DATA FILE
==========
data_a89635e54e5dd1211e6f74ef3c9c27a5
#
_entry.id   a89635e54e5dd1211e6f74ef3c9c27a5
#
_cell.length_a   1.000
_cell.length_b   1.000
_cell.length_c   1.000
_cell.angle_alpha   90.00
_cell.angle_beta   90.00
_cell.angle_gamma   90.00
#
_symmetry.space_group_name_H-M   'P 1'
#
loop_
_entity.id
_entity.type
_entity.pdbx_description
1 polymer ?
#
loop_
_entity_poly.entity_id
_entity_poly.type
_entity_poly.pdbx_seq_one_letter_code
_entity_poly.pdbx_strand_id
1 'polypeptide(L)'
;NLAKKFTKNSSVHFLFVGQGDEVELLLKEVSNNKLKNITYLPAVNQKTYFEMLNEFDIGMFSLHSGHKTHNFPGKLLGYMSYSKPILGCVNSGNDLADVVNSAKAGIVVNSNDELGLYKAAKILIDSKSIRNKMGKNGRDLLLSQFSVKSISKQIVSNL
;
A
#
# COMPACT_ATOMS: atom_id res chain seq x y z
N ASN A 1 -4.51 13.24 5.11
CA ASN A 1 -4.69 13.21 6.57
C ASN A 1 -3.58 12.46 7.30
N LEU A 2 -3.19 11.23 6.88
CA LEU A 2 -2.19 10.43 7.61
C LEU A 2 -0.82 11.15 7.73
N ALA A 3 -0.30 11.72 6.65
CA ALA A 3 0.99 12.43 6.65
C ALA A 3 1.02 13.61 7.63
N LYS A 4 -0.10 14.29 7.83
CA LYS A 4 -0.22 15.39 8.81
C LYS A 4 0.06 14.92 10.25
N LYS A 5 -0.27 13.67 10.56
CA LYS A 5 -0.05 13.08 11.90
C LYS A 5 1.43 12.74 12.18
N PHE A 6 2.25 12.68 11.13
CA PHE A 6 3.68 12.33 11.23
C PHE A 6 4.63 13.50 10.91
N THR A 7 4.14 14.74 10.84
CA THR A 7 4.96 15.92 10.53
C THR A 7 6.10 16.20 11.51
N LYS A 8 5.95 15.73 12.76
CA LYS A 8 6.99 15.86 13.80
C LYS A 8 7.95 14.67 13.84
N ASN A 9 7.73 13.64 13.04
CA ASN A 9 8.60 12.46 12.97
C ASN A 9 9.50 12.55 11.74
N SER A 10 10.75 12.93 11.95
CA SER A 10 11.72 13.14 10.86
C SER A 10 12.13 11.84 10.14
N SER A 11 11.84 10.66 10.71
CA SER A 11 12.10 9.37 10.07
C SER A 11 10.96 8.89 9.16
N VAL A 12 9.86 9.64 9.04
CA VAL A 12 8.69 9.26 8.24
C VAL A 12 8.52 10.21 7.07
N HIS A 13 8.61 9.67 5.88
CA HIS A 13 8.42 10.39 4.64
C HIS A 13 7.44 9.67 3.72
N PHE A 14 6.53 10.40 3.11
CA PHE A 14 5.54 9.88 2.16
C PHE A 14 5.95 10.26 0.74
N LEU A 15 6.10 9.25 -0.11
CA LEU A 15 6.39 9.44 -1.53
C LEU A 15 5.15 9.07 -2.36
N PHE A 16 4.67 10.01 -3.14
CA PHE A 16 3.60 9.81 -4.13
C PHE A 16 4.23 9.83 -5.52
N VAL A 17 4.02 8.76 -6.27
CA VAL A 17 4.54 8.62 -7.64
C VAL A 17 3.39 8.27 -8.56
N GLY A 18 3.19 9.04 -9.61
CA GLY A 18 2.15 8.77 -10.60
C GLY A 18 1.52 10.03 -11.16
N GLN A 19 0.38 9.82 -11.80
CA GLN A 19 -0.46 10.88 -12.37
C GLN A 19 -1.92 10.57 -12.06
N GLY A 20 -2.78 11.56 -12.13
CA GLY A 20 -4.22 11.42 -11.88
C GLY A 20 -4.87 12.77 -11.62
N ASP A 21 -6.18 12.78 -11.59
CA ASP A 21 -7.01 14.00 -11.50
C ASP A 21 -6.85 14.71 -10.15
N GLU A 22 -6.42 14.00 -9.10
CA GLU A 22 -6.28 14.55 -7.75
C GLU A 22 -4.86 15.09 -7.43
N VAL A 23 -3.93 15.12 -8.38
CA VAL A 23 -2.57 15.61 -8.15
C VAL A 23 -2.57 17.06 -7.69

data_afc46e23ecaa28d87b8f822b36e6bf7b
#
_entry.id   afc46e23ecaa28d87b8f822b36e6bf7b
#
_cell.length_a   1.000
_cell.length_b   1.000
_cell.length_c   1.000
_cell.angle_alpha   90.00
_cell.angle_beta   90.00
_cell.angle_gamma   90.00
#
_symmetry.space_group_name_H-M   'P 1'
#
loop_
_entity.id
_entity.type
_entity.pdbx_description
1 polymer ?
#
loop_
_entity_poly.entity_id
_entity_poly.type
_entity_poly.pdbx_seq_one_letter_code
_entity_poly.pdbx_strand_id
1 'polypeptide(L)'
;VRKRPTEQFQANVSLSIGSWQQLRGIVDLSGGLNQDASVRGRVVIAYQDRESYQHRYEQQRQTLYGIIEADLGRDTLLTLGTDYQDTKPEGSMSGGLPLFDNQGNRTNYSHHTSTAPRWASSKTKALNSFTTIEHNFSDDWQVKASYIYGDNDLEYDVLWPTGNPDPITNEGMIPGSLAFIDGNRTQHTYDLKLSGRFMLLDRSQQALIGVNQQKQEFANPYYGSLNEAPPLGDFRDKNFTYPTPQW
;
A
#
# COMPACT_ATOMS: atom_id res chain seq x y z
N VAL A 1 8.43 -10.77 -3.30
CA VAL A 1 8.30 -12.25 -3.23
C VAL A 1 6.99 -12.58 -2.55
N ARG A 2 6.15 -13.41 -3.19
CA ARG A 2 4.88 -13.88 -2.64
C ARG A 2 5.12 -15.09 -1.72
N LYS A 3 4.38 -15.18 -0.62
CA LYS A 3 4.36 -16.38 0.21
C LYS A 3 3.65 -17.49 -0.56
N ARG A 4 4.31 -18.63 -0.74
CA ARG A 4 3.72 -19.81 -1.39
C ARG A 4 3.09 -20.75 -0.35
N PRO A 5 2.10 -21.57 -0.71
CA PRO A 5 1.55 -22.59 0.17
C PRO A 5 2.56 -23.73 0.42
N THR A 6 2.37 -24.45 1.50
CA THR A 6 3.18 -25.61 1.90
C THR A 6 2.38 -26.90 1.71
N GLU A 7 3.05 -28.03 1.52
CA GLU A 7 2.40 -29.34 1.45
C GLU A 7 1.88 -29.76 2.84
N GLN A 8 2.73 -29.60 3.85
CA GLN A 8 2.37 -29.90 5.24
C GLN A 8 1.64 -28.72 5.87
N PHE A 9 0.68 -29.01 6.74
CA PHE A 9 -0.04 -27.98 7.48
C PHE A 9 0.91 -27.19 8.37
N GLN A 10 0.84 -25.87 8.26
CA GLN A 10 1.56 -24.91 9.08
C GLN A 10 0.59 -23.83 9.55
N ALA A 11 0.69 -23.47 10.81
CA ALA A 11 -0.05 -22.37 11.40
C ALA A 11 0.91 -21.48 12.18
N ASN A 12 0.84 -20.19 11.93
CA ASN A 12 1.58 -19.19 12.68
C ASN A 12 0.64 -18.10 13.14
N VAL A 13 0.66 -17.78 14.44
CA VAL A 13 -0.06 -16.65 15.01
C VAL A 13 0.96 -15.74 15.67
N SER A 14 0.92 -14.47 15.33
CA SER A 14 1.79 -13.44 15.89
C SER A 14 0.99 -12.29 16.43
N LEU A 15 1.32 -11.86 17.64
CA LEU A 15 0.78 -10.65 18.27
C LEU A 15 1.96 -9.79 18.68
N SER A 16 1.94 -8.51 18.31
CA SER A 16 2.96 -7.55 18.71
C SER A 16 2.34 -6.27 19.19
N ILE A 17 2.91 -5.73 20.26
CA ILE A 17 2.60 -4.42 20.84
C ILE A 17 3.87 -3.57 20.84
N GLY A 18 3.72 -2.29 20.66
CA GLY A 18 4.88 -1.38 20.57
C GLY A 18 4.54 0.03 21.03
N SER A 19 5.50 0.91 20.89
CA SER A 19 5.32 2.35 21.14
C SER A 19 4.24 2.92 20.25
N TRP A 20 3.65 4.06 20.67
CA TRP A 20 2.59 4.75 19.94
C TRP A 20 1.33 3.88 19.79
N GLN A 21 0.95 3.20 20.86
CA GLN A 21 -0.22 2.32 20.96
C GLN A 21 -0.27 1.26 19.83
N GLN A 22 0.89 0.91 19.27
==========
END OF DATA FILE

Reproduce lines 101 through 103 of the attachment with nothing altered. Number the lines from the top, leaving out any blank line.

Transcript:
#
_entry.id   afc46e23ecaa28d87b8f822b36e6bf7b
#